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Ann Allergy Asthma Immunol. 2003 Jul;91(1):26-33.

Are our impressions of allergy test performances correct?

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  • 1University of Missouri Medical School, Kansas City, Missouri, USA. pbrockwil@aol.com



The clinical diagnosis is often subjective and susceptible to bias, yet it is the primary standard by which diagnostic tests are judged. Consequently, our opinions regarding various diagnostic tests may not be entirely accurate.


To investigate the accuracy of the clinical history compared with concordant skin and quantitative specific IgE (s-IgE) measurements.


Consecutive, consenting patients (N = 152) at 2 different allergy centers were examined by history and physical examination (HPE) alone to determine their sensitivity to 7 common allergens. Results were classified as positive, negative, or indeterminate. The HPE results were then compared to concordant skin prick testing (SPT) and s-IgE measurements and to quantitative IgE antibody measurements with and without knowledge of the SPT results.


Diagnosis by HPE deviated considerably from concordant SPT and s-IgE results. This deviation differed between allergists and allergens, reflecting a positive HPE bias that averaged 22%. Seventy-six percent of the HPE results judged indeterminate were resolved as negative. Using additional information from the quantification of s-IgE antibodies, considerable differences between the sites in the level of s-IgE associated with a positive HPE result with and without SPT results were observed.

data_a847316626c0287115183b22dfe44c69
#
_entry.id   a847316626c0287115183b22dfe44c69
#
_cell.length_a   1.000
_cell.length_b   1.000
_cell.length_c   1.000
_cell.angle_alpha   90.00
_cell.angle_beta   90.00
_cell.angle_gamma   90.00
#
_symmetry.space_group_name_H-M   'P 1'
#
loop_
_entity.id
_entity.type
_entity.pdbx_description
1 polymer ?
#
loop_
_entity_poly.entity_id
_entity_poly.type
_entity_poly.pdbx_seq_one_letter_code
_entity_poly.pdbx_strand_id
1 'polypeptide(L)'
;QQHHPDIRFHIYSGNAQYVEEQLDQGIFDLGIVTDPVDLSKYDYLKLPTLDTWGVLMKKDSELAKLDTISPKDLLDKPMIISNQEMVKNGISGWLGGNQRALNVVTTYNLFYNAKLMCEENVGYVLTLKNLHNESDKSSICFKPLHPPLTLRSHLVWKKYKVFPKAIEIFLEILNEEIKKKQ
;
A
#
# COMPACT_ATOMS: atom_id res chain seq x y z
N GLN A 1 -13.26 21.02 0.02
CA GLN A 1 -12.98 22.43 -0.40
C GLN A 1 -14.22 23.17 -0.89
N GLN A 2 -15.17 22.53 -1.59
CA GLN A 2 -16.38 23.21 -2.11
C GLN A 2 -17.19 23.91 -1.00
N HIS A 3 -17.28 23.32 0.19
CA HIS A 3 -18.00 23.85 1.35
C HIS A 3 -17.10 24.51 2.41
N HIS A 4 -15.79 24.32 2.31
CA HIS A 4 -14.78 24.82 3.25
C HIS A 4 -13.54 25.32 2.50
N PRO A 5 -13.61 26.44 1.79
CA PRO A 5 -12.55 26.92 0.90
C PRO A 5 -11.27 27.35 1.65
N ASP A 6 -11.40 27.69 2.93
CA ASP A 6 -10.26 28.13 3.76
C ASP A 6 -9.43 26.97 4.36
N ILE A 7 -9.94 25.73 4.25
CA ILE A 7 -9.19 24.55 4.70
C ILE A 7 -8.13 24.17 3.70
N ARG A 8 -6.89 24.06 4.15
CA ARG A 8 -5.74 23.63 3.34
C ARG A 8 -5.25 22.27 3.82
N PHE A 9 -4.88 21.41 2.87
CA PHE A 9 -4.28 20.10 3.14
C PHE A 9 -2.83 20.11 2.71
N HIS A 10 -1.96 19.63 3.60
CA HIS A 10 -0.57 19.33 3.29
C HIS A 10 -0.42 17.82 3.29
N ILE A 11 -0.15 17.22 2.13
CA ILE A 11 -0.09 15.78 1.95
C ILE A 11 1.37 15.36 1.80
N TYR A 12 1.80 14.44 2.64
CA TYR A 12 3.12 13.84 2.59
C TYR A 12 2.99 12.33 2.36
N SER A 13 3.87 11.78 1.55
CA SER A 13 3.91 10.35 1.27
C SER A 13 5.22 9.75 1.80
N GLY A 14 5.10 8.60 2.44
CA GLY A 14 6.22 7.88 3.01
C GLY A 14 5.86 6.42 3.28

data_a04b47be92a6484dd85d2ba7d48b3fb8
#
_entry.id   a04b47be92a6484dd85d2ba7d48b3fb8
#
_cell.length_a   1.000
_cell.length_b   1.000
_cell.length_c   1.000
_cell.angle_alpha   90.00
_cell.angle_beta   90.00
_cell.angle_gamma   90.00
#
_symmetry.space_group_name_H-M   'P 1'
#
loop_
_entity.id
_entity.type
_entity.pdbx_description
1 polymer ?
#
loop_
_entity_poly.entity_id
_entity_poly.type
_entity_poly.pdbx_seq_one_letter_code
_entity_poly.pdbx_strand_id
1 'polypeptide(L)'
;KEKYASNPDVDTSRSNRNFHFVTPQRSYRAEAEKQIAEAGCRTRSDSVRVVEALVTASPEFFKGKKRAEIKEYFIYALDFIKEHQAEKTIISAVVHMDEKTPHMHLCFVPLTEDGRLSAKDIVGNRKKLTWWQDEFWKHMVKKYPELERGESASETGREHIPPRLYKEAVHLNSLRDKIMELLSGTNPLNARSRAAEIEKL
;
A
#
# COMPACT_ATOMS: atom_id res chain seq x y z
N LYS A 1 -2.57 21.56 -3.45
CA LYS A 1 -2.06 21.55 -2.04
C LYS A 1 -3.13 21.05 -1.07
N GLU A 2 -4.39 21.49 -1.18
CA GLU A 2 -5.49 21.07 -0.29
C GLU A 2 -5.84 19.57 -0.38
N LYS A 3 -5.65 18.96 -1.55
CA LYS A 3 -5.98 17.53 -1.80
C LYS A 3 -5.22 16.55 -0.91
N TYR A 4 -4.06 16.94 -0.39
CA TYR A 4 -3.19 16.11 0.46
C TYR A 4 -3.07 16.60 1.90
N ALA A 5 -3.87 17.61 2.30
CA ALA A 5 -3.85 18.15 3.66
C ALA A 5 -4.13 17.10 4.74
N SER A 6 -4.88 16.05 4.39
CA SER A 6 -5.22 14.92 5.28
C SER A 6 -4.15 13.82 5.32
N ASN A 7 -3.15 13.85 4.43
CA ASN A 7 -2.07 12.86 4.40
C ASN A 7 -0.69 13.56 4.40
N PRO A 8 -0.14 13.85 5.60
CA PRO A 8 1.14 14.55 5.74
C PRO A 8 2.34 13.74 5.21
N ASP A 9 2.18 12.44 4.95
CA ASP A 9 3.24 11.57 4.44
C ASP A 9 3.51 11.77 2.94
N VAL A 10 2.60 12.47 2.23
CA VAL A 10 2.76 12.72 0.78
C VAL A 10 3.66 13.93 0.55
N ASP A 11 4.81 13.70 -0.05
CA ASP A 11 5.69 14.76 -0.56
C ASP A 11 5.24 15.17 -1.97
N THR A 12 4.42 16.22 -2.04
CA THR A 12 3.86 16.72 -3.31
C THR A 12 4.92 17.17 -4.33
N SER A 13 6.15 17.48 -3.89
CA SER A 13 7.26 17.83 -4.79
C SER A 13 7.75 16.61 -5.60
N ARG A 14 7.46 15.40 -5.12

Relative to the SPT and quantification of s-IgE antibodies, the diagnosis by HPE alone to common allergens is not consistent. Discrepancies were dependent on both allergen and allergist. The quantitative s-IgE data revealed that allergists use available information from the HPE and SPT differently. Since the HPE is the primary standard used in judging test efficacy (sensitivity and specificity), our current impressions of test performances are not likely to be accurate.

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